HORSE BREEDS: SOMETHING FOR EVERYONE AND EVERY ACTIVITY

It’s only natural that specific breeds of horses are better suited to specific “disciplines,” the term used by horse people for the various equestrian sports. For example, American Quarter Horses, Paint Horses and Appaloosas are often referred to as “stock” breeds because they’re most commonly known for herding livestock and similar ranch chores.

Arabian and Morgan horses are recognized for their beauty, strength and spirit. Thoroughbreds are racehorses you’ll see at events such as the Kentucky Derby. Outside of horseback riding, Standardbreds are “harness horses” that race at a trot or pace, pulling a racing cart with a driver.

Of course, it’s also possible to find horses of any breed, as well as horses that are a result of crosses between breeds, that excel at a particular discipline. Thoroughbreds, for example, also excel at jumping. Arabians are prized for their stamina, making them popular for Competitive Trail and Endurance Riding.

Following are some of the most popular horse breeds in the U.S. today. For contact information regarding horse breeds and disciplines, check out the American Horse Council’s Horse Industry Directory at www.horsecouncil.org/flipbook-2021.

AMERICAN PAINT HORSE

The American Paint Horse is easily identified by the liberal amounts of white markings all over the body–hence the name “Paint Horse.”

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AMERICAN QUARTER HORSE

The origins of the American Quarter Horse can be traced to colonial America. The name “Quarter Horse” reflects its ability to outrun other horse breeds in races of a quarter of a mile or less, making it popular with colonists for whom casual horse racing was a common pastime.

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APPALOOSA

The Appaloosa is one of the most recognizable horse breeds, thanks to its distinctive spotted coat. Similar to American Quarter Horses and Paint Horses, Appaloosas are typically considered a “stock” breed hailing from the western part of the U.S.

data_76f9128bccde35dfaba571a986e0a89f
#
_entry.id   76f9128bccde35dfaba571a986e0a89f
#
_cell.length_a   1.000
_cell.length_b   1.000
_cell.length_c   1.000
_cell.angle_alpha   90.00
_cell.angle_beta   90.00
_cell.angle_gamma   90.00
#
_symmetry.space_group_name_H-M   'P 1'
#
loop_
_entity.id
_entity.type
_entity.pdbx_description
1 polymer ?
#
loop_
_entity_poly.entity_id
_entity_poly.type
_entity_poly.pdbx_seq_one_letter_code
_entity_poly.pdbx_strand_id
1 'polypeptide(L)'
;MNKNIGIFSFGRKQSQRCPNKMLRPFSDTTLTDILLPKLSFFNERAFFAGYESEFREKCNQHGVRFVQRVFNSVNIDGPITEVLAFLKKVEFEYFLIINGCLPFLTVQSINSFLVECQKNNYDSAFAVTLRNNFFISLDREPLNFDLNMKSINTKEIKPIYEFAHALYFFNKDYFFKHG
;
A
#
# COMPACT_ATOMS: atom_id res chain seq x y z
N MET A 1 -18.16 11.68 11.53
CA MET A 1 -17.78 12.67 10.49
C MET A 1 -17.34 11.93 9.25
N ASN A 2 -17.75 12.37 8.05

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ARABIAN

The Arabian is the most ancient of the horse breeds. A large number of today’s horse breeds trace their roots to the Arabian, which contributed hardiness, distinct beauty and athletic ability as those breeds were developed.

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MORGAN

The Morgan horse was the first breed developed in the U.S.  Today’s Morgans are known for their beauty and versatility and can be found participating in any number of equine sports.

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STANDARDBRED

Standardbred horses were developed in the U.S. in the 1800s, primarily for use in harness racing. Standardbreds were so named because a “standard” was established that required breeding horses to be able to trot a mile in less than two minutes and 30 seconds.

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THOROUGHBRED

The Thoroughbred is most widely known as a racehorse. The popularity of the Kentucky Derby means many people are familiar with these sleek, speedy horses with jockeys crouched in their saddles racing to the cheers of the crowd.

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AMERICAN SHETLAND PONY

Shetland ponies are among the smallest of horse breeds (not including miniature horses). Their diminutive size belies their physical and mental hardiness, however. First developed in the Shetland Islands off the northern coast of Scotland, these ponies adapted to the harsh climate and limited food supply.

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PONY OF THE AMERICAS (POA)

The origins of the Pony Of The Americas – commonly referred to as POAs – is more recent than many other breeds so more is known about their foundation. In 1954, a Shetland Pony breeder in Iowa named Les Boomhower purchased an Arabian/Appaloosa cross mare that had been bred to a Shetland Pony.

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WELSH PONY AND COB

Welsh ponies and cobs originally developed thousands of years ago in the hills and valleys of Wales. The rugged terrain, harsh weather conditions and limited food supply resulted in a strong, adaptable animal suited for a great number of roles.

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